However, there are primary material needs that all children need. These are proper food—and this should include breastfeeding—a secure home and kept from being exposed to violence.

There is a saying that "It takes a village to raise a child," meaning that it is in the broader society that the child is raised, and that can have a positive or detrimental effect on who this child will be as an adult.

I have laid the groundwork to define why people often go down the criminal path.

So, in practical terms, what can be done?

In terms of awareness, if we were to have effective and well-educated "school counsellors" whose job would be to work with the schools and become friends and confidants of the children in a school so these children can feel secure speaking to them when they feel they have troubles or problems they cannot understand or solve themselves. This could be a home/parental problem, or it could be a school bullying problem. In the case of a school bully—or even an adult bully—this indicates that something went wrong in their childhood, and so these people should not be considered evil, but instead the question should be, "I wonder what went wrong in your childhood?”

Should a school counsellor become aware of a child living in an abusive home environment, the school counsellor should make an appointment to see the parents to discuss what is going wrong.

This approach should not be judgmental or with threats as to what might happen if they do not stop the bad things they are doing, but rather to try and be educational and help these parents see what has happened in their younger lives that they may be perpetuating in a “cycle of violence.”

The best people to raise a child are his parents, given they can be good parents. So, the school counsellor's role is to educate the parents while always being ready to listen to the child.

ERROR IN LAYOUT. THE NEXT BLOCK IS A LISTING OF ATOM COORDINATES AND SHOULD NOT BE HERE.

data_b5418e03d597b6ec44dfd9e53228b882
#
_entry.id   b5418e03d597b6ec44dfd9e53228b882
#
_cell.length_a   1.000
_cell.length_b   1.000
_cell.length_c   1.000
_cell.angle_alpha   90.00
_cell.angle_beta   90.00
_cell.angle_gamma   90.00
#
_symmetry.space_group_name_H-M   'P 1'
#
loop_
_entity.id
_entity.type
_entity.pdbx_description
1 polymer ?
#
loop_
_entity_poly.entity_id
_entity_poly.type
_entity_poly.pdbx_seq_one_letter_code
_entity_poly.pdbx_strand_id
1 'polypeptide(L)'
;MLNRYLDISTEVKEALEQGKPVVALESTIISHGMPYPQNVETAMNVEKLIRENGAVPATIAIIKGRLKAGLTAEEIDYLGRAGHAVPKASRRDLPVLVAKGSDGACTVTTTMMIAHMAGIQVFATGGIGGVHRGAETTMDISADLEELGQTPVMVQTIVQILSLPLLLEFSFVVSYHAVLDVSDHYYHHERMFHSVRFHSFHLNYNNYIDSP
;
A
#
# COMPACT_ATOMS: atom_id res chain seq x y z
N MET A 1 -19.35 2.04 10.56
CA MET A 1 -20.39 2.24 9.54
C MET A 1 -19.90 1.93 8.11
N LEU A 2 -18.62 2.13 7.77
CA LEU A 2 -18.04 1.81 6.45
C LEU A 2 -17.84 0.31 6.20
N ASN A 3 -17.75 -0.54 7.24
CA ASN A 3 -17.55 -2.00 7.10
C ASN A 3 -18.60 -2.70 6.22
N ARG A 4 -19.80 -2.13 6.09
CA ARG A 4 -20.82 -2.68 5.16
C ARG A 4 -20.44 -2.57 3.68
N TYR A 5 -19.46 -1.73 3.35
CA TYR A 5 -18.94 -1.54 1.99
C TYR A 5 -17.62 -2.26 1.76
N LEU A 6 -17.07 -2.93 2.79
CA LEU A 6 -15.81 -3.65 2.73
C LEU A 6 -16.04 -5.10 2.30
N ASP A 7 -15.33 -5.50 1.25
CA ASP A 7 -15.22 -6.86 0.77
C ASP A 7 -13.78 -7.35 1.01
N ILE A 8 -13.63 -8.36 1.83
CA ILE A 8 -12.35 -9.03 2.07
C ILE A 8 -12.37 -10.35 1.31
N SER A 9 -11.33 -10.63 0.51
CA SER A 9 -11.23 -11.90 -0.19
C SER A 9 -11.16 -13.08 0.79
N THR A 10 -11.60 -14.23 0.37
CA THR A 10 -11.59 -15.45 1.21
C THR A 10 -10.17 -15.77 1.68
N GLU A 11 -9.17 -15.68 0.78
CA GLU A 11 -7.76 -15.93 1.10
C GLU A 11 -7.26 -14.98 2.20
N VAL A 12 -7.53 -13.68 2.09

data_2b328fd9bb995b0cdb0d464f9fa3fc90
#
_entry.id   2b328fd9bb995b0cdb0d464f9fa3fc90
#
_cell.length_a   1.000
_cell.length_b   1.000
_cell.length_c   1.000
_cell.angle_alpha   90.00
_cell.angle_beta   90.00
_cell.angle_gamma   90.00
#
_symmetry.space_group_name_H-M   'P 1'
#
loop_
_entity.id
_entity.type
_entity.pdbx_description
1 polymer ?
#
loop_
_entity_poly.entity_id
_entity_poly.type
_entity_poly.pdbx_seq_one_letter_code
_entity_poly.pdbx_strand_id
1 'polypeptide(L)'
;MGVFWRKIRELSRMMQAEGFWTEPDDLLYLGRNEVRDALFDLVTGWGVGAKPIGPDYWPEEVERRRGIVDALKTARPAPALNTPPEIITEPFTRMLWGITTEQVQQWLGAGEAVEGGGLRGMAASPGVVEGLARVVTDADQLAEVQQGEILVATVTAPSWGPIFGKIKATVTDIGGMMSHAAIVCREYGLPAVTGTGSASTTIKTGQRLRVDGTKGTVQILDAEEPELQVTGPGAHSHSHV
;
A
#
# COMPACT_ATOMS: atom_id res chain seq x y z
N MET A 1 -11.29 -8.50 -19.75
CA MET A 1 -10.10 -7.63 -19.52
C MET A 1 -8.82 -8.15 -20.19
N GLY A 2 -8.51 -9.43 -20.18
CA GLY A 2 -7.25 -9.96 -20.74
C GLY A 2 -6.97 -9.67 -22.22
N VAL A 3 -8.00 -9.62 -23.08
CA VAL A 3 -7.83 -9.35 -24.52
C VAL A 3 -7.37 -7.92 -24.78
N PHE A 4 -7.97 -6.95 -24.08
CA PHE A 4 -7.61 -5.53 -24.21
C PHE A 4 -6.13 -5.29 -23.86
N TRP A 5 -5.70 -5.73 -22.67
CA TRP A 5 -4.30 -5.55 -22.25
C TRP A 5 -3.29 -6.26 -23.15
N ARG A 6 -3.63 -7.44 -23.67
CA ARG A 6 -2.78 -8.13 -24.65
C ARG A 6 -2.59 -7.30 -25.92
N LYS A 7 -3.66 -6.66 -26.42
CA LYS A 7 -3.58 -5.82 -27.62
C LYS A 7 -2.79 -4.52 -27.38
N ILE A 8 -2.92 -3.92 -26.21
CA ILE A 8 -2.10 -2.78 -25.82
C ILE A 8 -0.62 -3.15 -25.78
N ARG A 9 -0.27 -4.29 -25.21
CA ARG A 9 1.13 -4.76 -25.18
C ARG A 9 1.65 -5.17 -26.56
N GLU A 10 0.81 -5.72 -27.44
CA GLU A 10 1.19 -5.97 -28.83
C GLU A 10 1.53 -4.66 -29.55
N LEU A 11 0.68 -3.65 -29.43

If we can undertake this sort of initiative, then the level of crime of all types will fall in Cambodia, and the society will become much happier and contented.

In terms of cost/benefit analysis, implementing a school counselling system is a clear winner. Each $100 spent will return thousands if not tens of thousands of dollars. The cost of crime is enormous in terms of police, court and prison services. But perhaps the most significant cost is the loss of a productive human being, not to mention the destruction of someone's life, through no fault of his or her own.

The adage "they are old enough to know right from wrong" is fatally flawed. This is what people who consider themselves to be "right thinking" want to think, but nothing can be further from the truth. Humans tend to behave similarly when presented with a similar environment. Have you ever heard someone with a bad outcome say, “But I didn't think," and that will be true? They will have acted out of deep-rooted, from childhood, emotions.

A further observation is that intelligence is not fixed. In India, a study was done of sugar cane farmers who get their income in one big lump once a year. An IQ test was administered before their harvest, when they were in debt and after their harvest, when they had been paid, and all the debts had been cleared. Test results showed a significant difference in the IQ levels before and after payment. Poverty and the stress that goes with it alter how people think. So, it is entirely wrong for people to sit in comfortable chairs with full stomachs to judge the bad decisions of those who are less fortunate. That is without considering the harmful effects of a poor diet in childhood on a person.

 I am a police officer at the Preah Vihear Police Station. Coming from a poor farming family, I am a single mother of a 6-year-old daughter receiving support from her New Zealand father.  Only because of my daughter's father have I been helped to gain the insight, knowledge and understanding I now have. I have been able to apply all I have learned about childhood development in raising my daughter, who has always wanted to be a doctor from a very early age. I'm unsure where this has come from, but my daughter is determined to be a doctor. Maybe my daughter is a testament to what a good childhood can produce.